The funny thing is Roger had been lauded as the GOAT way before he won his 16th Grand Slam title unlike other champions who HAD to achieve before they could even be acknowledged as a candidate.

There is no doubt in everyone's minds that Federer is the GOAT and his Grand Slam tally only consolidates it.

What he’s done over the past five years has never, ever been done—and probably will never, ever happen again. Regardless if he won there or not, he goes down as the greatest ever.

This just confirms it. Now that he has won in Paris, I think it just more solidifies his place in history as the greatest player that played the game.

I’m a huge Laver fan, and he had a few years in there where he didn’t have an opportunity to win majors. But you can’t compare the eras. And in this era, the competition is much more fierce than Rod’s".

Yes, a new era is coming and Rafael Nadal is the front runner much like Federer. Competitors such as Djokovic and Murray provide challenges much like Hewitt and Roddick did to Federer.

There is no denying that no player even Federer can escape the trials of time. But believe this, no matter how many champions come and go, the king's contribution to the sport will always be immortalized.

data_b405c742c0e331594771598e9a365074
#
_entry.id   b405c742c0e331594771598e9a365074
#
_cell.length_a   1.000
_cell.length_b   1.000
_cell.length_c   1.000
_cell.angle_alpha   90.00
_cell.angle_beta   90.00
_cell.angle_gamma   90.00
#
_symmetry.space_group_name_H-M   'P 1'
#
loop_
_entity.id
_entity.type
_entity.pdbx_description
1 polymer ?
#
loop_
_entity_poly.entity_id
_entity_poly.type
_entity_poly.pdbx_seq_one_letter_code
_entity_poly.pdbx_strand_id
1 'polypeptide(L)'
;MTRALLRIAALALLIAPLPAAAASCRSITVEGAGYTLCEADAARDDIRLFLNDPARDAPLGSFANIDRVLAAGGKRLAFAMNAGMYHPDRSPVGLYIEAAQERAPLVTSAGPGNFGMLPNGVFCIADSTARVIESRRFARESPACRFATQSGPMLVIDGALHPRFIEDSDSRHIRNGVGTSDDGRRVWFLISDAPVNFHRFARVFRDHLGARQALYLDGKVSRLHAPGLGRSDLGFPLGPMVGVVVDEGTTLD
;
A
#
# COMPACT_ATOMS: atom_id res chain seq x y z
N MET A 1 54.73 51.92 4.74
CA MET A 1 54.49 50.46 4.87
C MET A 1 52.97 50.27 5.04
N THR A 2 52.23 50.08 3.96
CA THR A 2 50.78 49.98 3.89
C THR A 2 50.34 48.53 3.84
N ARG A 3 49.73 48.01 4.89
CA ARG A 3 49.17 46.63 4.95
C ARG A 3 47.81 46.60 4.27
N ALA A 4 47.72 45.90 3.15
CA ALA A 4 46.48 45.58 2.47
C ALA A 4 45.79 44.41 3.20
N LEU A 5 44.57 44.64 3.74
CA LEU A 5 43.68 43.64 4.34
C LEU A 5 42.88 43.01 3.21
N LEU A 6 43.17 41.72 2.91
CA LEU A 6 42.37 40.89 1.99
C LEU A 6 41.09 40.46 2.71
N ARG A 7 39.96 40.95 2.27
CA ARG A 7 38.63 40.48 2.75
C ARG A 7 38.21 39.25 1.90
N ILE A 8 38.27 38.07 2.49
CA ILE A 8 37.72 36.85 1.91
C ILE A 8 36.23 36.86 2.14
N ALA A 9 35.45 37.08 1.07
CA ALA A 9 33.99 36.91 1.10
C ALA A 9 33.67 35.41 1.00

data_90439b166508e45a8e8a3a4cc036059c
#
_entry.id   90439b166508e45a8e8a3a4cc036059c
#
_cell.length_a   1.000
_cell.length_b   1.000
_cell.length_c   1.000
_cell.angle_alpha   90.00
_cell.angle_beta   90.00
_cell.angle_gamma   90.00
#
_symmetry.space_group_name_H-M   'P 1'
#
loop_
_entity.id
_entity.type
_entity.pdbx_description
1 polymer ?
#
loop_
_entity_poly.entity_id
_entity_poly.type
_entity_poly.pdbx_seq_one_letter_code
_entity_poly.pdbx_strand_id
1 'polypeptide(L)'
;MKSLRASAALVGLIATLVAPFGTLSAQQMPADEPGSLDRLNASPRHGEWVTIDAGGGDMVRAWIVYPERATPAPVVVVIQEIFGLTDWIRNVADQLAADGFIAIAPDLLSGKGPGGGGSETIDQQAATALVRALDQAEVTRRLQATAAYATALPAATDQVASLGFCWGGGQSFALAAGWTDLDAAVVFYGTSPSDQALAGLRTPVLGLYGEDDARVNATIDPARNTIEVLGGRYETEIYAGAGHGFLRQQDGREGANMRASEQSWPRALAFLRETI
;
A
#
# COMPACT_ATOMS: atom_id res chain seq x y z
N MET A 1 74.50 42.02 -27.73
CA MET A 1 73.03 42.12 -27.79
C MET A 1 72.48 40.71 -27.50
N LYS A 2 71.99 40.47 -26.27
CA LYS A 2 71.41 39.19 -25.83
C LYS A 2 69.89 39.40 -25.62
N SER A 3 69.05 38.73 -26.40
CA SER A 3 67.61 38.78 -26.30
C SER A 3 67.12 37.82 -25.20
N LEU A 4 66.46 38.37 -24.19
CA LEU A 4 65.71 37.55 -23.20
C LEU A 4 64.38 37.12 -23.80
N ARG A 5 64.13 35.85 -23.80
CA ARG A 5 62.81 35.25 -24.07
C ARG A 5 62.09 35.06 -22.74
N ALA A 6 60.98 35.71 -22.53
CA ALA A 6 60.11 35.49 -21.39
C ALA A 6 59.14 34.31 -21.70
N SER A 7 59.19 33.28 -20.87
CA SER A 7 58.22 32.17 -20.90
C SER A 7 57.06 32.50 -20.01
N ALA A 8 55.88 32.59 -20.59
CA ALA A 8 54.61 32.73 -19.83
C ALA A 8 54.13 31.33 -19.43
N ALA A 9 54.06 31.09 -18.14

There's probably not a department in his game that couldn't be considered the best in that department.

You watch him play Hewitt and everybody marvels at Hewitt's speed, as well as myself. And you start to realize, `Is it possible Federer even moves better?'

Then you watch him play Andy [Roddick], and you go,`Andy has a big forehand. Is it possible Federer's forehand is the best in the game?'

You watch him at the net, you watch him serve-volley somebody that doesn't return so well and you put him up there with the best in every department.

You see him play from the ground against those that play from the ground for a living, and argue he does it better than anybody.

An aging king?

There's so much more.